Managing your money: empowering older people by ensuring they maintain control of their resources through online banking

The careNet project acknowledges that enhancing the digital competences of older people is vital if we want to ensure their autonomy and social inclusion. Often we find that technological developments are driven not by the needs of the older person but rather by companies and professionals that have differing priorities. The importance of maintaining control over ones finances cannot be underestimated, but for older people, living in an increasingly digital world this is not as straightforward as it once used to be. For example in the UK the projected end point for the use of paper cheques is 2018 (http://news.bbc.co.uk/1/hi/8414341.stm). In response to these and other changes we can identify a range of groups working to the demands of less well represented groups such as older peple. A good example is the Digital Interaction  group within the Culture Lab, based at the University of Newcastle, who have been exploring as they explain:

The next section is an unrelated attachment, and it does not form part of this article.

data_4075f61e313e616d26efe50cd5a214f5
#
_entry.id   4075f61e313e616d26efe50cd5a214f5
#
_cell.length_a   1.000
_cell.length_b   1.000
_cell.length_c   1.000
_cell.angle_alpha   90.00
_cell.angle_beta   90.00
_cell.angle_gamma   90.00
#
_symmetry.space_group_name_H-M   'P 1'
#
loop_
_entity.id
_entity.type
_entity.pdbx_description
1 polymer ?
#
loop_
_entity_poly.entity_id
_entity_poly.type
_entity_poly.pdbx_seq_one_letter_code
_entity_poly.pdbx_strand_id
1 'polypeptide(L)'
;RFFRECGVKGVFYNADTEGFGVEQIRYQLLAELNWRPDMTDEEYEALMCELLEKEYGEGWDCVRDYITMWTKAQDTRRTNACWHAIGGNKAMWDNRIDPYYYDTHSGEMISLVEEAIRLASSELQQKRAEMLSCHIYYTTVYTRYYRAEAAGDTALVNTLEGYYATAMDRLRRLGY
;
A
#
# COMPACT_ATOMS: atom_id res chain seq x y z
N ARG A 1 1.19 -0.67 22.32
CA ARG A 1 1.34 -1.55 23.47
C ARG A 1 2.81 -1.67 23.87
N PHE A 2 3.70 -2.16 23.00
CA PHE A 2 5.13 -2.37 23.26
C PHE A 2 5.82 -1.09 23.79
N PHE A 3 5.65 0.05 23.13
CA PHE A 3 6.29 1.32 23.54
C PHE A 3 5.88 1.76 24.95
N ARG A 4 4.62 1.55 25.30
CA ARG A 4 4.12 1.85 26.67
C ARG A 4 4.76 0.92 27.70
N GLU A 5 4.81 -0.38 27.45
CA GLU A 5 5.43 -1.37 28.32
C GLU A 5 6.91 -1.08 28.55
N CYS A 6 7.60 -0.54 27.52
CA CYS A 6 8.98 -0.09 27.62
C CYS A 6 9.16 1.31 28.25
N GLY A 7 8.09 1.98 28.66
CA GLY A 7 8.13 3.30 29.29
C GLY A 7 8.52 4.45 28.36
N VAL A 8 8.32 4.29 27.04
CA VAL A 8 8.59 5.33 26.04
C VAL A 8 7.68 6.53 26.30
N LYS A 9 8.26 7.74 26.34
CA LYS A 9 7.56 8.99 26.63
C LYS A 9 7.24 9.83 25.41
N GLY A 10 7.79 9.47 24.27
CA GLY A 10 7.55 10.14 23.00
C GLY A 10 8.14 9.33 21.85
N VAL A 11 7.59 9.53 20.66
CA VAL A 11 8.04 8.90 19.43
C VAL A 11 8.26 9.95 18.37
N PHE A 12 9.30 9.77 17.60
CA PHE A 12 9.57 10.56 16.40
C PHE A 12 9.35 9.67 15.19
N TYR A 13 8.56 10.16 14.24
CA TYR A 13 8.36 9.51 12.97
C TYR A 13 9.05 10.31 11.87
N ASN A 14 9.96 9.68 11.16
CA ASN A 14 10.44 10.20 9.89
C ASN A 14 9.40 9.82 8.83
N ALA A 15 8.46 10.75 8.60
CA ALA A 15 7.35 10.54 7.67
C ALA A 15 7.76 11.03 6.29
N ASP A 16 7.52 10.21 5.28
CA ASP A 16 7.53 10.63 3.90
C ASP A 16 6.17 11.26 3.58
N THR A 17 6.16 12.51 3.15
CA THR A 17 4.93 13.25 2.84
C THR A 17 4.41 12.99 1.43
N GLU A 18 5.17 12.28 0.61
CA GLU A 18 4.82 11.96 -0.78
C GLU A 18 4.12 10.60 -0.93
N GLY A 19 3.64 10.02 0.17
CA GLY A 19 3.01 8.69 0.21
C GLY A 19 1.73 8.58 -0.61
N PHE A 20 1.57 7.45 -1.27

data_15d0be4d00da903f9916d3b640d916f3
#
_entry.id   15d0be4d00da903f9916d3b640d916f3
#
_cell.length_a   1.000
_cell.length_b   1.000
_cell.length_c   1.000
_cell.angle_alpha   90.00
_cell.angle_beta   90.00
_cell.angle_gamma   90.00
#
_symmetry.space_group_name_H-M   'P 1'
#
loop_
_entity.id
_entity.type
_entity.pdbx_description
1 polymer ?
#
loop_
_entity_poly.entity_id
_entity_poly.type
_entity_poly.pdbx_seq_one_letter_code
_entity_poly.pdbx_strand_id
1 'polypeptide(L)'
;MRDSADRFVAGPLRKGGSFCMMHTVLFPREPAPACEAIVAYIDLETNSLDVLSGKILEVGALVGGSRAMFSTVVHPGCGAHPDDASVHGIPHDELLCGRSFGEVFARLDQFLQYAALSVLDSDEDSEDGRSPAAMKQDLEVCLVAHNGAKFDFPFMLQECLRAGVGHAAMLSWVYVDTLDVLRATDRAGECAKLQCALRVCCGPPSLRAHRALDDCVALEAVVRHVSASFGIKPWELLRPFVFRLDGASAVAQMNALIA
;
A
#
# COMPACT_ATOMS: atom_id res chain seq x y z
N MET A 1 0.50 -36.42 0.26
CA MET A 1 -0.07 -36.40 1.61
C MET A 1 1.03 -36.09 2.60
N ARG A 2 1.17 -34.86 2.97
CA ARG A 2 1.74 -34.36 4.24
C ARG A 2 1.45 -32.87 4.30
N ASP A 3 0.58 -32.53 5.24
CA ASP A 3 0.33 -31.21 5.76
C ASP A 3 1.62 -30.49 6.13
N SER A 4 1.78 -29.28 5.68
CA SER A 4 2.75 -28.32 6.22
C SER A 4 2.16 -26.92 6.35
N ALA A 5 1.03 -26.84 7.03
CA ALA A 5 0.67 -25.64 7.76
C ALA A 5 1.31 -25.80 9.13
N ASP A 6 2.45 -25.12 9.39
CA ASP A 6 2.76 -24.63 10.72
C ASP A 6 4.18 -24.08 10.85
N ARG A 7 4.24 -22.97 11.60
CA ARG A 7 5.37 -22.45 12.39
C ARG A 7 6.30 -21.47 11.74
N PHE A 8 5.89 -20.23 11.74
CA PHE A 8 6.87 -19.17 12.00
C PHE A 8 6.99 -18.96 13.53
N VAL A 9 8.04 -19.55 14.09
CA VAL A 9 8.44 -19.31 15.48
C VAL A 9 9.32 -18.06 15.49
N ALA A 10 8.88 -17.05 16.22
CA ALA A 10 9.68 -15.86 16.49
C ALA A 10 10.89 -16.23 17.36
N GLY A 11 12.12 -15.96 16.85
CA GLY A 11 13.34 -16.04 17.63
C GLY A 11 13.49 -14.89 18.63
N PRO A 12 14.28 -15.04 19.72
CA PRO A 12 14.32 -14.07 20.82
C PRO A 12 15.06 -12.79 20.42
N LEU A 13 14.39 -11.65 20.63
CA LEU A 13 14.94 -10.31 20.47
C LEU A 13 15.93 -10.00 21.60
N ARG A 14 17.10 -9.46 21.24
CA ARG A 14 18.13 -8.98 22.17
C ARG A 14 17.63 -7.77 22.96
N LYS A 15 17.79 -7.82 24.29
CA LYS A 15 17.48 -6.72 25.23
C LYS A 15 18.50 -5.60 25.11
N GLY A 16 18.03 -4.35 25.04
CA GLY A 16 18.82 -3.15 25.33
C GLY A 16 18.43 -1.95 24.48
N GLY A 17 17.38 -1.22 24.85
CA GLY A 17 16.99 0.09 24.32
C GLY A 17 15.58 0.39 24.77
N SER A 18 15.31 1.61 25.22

“the obvious need for the banking system to do more to be inclusive of the eighty-something age group, the aim of this project was to design innovative, provocative digital technologies that would enable this group to handle their finances more easily and highlight the ways in which the current system is failing older citizens.”

Their efforts in this domain have resulted in the production of a number of prototypes that include:
• A secure PIN reminder called the ‘Biometric Daemon‘;
Digital Cheques to better integrate the traditional cheque into modern banking systems;
• An application to enable people to give delegates restricted access to their money on their behalf called the ‘Guardian Angel‘;
• ‘Questionable Concepts‘ a provocative exploration of ideas about money-related scenarios.

For further information on these and other projects from the group please visit: http://di.ncl.ac.uk/projects/new-approaches-to-banking/

Author: Steven Warburton

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